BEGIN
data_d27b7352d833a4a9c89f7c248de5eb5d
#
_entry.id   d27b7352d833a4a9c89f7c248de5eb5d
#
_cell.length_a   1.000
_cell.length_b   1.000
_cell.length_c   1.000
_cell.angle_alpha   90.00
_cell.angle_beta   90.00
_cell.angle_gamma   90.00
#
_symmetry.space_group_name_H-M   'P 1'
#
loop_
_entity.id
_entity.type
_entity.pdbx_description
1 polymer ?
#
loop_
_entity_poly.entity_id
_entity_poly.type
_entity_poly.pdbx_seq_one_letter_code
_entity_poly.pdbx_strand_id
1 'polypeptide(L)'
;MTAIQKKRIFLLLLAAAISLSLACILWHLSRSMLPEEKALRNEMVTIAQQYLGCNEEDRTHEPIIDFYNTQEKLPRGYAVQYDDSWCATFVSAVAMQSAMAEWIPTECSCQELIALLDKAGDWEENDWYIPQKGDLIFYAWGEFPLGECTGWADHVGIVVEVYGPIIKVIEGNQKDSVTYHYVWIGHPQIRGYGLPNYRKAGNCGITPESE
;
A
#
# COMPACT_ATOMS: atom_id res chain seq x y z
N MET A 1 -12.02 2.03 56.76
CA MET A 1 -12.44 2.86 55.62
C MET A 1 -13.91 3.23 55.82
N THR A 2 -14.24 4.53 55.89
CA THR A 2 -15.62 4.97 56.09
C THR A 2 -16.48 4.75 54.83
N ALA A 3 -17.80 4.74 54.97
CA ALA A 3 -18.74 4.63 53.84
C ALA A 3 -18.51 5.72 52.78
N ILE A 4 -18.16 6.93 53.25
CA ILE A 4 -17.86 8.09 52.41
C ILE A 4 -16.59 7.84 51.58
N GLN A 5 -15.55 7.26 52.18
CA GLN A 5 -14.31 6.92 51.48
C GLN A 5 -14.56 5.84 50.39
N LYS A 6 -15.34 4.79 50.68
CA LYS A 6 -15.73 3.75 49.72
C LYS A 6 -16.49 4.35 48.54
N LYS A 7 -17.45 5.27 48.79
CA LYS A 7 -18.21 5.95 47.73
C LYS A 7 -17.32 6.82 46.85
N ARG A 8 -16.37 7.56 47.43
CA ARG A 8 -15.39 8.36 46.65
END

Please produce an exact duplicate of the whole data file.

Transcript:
data_d27b7352d833a4a9c89f7c248de5eb5d
#
_entry.id   d27b7352d833a4a9c89f7c248de5eb5d
#
_cell.length_a   1.000
_cell.length_b   1.000
_cell.length_c   1.000
_cell.angle_alpha   90.00
_cell.angle_beta   90.00
_cell.angle_gamma   90.00
#
_symmetry.space_group_name_H-M   'P 1'
#
loop_
_entity.id
_entity.type
_entity.pdbx_description
1 polymer ?
#
loop_
_entity_poly.entity_id
_entity_poly.type
_entity_poly.pdbx_seq_one_letter_code
_entity_poly.pdbx_strand_id
1 'polypeptide(L)'
;MTAIQKKRIFLLLLAAAISLSLACILWHLSRSMLPEEKALRNEMVTIAQQYLGCNEEDRTHEPIIDFYNTQEKLPRGYAVQYDDSWCATFVSAVAMQSAMAEWIPTECSCQELIALLDKAGDWEENDWYIPQKGDLIFYAWGEFPLGECTGWADHVGIVVEVYGPIIKVIEGNQKDSVTYHYVWIGHPQIRGYGLPNYRKAGNCGITPESE
;
A
#
# COMPACT_ATOMS: atom_id res chain seq x y z
N MET A 1 -12.02 2.03 56.76
CA MET A 1 -12.44 2.86 55.62
C MET A 1 -13.91 3.23 55.82
N THR A 2 -14.24 4.53 55.89
CA THR A 2 -15.62 4.97 56.09
C THR A 2 -16.48 4.75 54.83
N ALA A 3 -17.80 4.74 54.97
CA ALA A 3 -18.74 4.63 53.84
C ALA A 3 -18.51 5.72 52.78
N ILE A 4 -18.16 6.93 53.25
CA ILE A 4 -17.86 8.09 52.41
C ILE A 4 -16.59 7.84 51.58
N GLN A 5 -15.55 7.26 52.18
CA GLN A 5 -14.31 6.92 51.48
C GLN A 5 -14.56 5.84 50.39
N LYS A 6 -15.34 4.79 50.68
CA LYS A 6 -15.73 3.75 49.72
C LYS A 6 -16.49 4.35 48.54
N LYS A 7 -17.45 5.27 48.79
CA LYS A 7 -18.21 5.95 47.73
C LYS A 7 -17.32 6.82 46.85
N ARG A 8 -16.37 7.56 47.43
CA ARG A 8 -15.39 8.36 46.65